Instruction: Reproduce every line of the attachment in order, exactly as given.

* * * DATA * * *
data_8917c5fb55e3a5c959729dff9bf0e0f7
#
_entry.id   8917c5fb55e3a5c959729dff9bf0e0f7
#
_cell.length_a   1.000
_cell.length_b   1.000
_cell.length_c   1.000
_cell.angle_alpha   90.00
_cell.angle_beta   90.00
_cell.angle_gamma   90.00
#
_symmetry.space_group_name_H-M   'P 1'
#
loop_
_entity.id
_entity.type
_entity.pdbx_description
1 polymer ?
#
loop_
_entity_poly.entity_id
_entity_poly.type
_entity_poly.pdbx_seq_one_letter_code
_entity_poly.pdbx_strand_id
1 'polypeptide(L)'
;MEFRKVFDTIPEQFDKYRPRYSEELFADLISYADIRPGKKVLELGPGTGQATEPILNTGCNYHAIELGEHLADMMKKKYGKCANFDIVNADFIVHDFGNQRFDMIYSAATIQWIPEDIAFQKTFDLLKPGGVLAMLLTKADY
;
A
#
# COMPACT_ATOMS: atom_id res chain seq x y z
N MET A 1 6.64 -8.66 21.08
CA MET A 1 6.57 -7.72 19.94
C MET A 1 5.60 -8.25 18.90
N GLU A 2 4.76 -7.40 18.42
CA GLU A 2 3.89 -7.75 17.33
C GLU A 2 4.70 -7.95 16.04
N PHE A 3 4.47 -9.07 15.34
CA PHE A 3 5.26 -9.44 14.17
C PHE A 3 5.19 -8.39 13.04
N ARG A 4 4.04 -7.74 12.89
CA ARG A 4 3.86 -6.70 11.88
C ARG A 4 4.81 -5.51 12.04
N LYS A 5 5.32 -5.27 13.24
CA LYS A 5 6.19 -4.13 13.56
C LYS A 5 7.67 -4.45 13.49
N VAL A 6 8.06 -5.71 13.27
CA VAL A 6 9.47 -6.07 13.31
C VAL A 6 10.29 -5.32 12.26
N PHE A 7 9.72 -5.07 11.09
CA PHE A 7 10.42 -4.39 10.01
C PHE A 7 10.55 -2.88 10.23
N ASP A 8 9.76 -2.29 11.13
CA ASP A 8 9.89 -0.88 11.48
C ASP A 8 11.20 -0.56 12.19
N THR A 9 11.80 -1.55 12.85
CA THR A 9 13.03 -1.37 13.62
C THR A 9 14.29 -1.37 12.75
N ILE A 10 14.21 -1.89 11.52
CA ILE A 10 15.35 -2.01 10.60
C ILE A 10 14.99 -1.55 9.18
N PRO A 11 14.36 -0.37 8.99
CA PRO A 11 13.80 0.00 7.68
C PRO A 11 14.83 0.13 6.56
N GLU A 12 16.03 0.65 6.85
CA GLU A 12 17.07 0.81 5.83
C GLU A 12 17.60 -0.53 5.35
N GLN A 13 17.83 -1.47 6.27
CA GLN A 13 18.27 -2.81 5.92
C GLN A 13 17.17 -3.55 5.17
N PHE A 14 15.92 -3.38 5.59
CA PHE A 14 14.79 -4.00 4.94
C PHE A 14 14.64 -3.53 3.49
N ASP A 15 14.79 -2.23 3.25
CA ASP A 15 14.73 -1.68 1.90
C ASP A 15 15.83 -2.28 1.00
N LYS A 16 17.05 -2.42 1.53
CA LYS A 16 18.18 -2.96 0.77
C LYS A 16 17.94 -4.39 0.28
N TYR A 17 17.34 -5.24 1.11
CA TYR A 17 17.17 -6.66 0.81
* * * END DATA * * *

data_8917c5fb55e3a5c959729dff9bf0e0f7
#
_entry.id   8917c5fb55e3a5c959729dff9bf0e0f7
#
_cell.length_a   1.000
_cell.length_b   1.000
_cell.length_c   1.000
_cell.angle_alpha   90.00
_cell.angle_beta   90.00
_cell.angle_gamma   90.00
#
_symmetry.space_group_name_H-M   'P 1'
#
loop_
_entity.id
_entity.type
_entity.pdbx_description
1 polymer ?
#
loop_
_entity_poly.entity_id
_entity_poly.type
_entity_poly.pdbx_seq_one_letter_code
_entity_poly.pdbx_strand_id
1 'polypeptide(L)'
;MEFRKVFDTIPEQFDKYRPRYSEELFADLISYADIRPGKKVLELGPGTGQATEPILNTGCNYHAIELGEHLADMMKKKYGKCANFDIVNADFIVHDFGNQRFDMIYSAATIQWIPEDIAFQKTFDLLKPGGVLAMLLTKADY
;
A
#
# COMPACT_ATOMS: atom_id res chain seq x y z
N MET A 1 6.64 -8.66 21.08
CA MET A 1 6.57 -7.72 19.94
C MET A 1 5.60 -8.25 18.90
N GLU A 2 4.76 -7.40 18.42
CA GLU A 2 3.89 -7.75 17.33
C GLU A 2 4.70 -7.95 16.04
N PHE A 3 4.47 -9.07 15.34
CA PHE A 3 5.26 -9.44 14.17
C PHE A 3 5.19 -8.39 13.04
N ARG A 4 4.04 -7.74 12.89
CA ARG A 4 3.86 -6.70 11.88
C ARG A 4 4.81 -5.51 12.04
N LYS A 5 5.32 -5.27 13.24
CA LYS A 5 6.19 -4.13 13.56
C LYS A 5 7.67 -4.45 13.49
N VAL A 6 8.06 -5.71 13.27
CA VAL A 6 9.47 -6.07 13.31
C VAL A 6 10.29 -5.32 12.26
N PHE A 7 9.72 -5.07 11.09
CA PHE A 7 10.42 -4.39 10.01
C PHE A 7 10.55 -2.88 10.23
N ASP A 8 9.76 -2.29 11.13
CA ASP A 8 9.89 -0.88 11.48
C ASP A 8 11.20 -0.56 12.19
N THR A 9 11.80 -1.55 12.85
CA THR A 9 13.03 -1.37 13.62
C THR A 9 14.29 -1.37 12.75
N ILE A 10 14.21 -1.89 11.52
CA ILE A 10 15.35 -2.01 10.60
C ILE A 10 14.99 -1.55 9.18
N PRO A 11 14.36 -0.37 8.99
CA PRO A 11 13.80 0.00 7.68
C PRO A 11 14.83 0.13 6.56
N GLU A 12 16.03 0.65 6.85
CA GLU A 12 17.07 0.81 5.83
C GLU A 12 17.60 -0.53 5.35
N GLN A 13 17.83 -1.47 6.27
CA GLN A 13 18.27 -2.81 5.92
C GLN A 13 17.17 -3.55 5.17
N PHE A 14 15.92 -3.38 5.59
CA PHE A 14 14.79 -4.00 4.94
C PHE A 14 14.64 -3.53 3.49
N ASP A 15 14.79 -2.23 3.25
CA ASP A 15 14.73 -1.68 1.90
C ASP A 15 15.83 -2.28 1.00
N LYS A 16 17.05 -2.42 1.53
CA LYS A 16 18.18 -2.96 0.77
C LYS A 16 17.94 -4.39 0.28
N TYR A 17 17.34 -5.24 1.11
CA TYR A 17 17.17 -6.66 0.81